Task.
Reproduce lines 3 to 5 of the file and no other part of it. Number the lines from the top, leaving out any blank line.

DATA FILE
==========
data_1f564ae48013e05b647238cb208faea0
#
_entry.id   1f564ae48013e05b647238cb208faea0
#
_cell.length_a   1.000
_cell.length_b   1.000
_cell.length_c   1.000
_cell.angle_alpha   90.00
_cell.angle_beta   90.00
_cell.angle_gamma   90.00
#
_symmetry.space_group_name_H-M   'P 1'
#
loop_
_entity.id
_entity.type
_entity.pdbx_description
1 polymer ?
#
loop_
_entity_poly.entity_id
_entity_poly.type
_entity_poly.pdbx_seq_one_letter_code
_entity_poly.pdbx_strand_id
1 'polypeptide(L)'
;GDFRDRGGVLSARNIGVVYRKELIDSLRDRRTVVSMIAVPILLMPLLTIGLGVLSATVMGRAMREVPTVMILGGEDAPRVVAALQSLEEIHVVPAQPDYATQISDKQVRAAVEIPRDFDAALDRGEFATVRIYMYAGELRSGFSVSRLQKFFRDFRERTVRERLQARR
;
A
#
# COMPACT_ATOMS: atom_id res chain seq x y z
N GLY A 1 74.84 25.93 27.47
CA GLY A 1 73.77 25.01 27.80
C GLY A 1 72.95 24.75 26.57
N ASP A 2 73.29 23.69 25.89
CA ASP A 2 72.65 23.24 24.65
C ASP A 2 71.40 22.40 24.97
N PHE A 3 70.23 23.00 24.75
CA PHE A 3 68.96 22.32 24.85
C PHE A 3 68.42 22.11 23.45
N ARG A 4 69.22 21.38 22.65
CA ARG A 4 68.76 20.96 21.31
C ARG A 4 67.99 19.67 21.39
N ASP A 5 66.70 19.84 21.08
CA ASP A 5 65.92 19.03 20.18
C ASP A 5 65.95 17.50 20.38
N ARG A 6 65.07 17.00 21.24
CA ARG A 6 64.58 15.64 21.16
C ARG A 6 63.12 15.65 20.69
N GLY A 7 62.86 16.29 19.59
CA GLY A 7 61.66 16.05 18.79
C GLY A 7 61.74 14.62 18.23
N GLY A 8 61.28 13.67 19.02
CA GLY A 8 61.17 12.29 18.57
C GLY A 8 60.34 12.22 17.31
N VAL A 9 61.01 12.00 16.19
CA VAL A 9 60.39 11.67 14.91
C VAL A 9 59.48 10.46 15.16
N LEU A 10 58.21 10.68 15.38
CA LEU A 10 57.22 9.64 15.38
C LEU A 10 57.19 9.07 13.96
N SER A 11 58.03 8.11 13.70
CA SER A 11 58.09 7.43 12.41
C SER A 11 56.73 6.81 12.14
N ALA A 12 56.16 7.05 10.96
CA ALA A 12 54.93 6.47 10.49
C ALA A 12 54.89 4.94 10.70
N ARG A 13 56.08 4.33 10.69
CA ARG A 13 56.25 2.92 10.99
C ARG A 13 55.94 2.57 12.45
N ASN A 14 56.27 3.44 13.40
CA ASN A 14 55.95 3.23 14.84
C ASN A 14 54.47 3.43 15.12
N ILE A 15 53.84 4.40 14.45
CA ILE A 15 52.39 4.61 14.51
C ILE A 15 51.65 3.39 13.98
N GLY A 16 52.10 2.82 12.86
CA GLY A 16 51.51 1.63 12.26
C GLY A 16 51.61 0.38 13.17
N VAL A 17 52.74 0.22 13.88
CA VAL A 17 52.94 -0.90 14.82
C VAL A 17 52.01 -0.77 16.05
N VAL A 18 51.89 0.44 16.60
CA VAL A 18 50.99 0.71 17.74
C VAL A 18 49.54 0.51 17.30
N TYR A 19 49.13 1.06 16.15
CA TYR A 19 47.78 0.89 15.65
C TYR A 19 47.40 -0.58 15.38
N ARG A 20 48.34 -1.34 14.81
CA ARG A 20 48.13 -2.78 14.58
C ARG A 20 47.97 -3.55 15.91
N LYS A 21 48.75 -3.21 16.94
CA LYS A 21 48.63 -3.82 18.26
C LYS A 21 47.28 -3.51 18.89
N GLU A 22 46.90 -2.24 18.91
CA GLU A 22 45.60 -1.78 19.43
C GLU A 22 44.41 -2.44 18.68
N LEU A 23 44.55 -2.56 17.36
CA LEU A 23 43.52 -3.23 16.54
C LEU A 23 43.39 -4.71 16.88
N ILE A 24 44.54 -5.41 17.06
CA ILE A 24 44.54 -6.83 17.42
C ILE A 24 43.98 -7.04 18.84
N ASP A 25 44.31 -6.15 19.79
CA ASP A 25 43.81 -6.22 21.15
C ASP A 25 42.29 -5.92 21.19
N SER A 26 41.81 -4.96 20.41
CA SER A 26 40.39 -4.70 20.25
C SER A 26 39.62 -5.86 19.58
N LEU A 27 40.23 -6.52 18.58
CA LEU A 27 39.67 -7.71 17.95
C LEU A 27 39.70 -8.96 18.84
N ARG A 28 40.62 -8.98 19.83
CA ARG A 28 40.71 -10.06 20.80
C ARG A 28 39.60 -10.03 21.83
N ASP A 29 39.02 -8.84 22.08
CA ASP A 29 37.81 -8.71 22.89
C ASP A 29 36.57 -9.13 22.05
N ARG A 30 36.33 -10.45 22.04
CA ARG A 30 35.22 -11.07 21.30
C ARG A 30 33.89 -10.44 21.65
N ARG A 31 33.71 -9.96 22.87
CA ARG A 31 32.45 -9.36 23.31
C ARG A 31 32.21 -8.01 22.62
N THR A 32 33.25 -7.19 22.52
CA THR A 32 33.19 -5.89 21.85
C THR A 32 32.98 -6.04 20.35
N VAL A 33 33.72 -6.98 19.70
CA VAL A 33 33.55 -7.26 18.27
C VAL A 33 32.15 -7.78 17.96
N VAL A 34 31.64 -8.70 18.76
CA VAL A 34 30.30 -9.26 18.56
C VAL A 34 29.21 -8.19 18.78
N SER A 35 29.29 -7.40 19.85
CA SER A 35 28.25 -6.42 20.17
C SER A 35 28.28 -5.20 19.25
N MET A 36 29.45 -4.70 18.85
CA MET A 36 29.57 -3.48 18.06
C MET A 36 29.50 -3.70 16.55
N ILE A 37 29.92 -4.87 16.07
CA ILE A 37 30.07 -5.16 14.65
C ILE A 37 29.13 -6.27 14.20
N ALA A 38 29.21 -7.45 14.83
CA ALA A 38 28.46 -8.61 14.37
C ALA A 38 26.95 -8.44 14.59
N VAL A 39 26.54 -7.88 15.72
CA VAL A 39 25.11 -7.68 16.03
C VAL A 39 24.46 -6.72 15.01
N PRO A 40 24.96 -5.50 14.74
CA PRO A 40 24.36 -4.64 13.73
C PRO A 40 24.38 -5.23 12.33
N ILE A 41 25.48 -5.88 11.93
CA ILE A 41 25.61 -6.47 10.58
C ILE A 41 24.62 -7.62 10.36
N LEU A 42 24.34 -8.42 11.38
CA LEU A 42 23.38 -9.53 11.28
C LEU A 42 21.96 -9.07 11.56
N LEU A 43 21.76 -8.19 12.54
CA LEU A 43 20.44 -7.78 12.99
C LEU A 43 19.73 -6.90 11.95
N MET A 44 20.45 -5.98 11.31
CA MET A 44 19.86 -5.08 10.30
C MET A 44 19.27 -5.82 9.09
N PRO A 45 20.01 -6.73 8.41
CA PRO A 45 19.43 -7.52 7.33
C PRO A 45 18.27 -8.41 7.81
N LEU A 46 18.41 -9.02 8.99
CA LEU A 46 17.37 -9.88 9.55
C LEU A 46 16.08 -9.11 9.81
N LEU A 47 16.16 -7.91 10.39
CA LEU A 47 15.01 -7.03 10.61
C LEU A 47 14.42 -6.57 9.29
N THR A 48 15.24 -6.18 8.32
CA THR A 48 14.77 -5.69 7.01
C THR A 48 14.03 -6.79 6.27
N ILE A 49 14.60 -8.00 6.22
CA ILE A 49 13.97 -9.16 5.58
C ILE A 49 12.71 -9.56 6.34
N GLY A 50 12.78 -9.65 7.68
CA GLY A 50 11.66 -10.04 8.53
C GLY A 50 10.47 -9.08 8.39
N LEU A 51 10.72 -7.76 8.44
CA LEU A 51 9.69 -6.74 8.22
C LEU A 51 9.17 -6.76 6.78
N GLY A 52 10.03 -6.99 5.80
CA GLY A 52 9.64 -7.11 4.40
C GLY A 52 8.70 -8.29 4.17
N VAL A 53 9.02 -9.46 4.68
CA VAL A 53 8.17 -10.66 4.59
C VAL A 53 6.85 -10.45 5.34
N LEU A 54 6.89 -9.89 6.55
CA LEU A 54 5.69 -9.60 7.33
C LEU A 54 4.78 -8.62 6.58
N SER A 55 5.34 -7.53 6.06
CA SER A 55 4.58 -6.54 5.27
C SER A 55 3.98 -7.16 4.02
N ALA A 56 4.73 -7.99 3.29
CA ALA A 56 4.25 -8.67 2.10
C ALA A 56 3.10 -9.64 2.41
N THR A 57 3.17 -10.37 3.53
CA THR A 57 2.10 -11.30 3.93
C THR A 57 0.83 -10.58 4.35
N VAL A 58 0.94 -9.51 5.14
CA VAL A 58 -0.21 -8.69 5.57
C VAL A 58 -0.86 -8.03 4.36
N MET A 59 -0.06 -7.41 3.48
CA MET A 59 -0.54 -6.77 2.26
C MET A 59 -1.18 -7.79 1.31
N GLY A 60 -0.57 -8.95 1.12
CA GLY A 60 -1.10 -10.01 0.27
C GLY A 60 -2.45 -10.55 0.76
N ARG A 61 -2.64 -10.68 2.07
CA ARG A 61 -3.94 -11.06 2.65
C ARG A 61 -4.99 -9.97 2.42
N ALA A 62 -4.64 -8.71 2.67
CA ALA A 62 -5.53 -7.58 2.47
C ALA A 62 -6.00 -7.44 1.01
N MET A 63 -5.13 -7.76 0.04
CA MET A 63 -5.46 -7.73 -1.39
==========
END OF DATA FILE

_entry.id   1f564ae48013e05b647238cb208faea0
#
_cell.length_a   1.000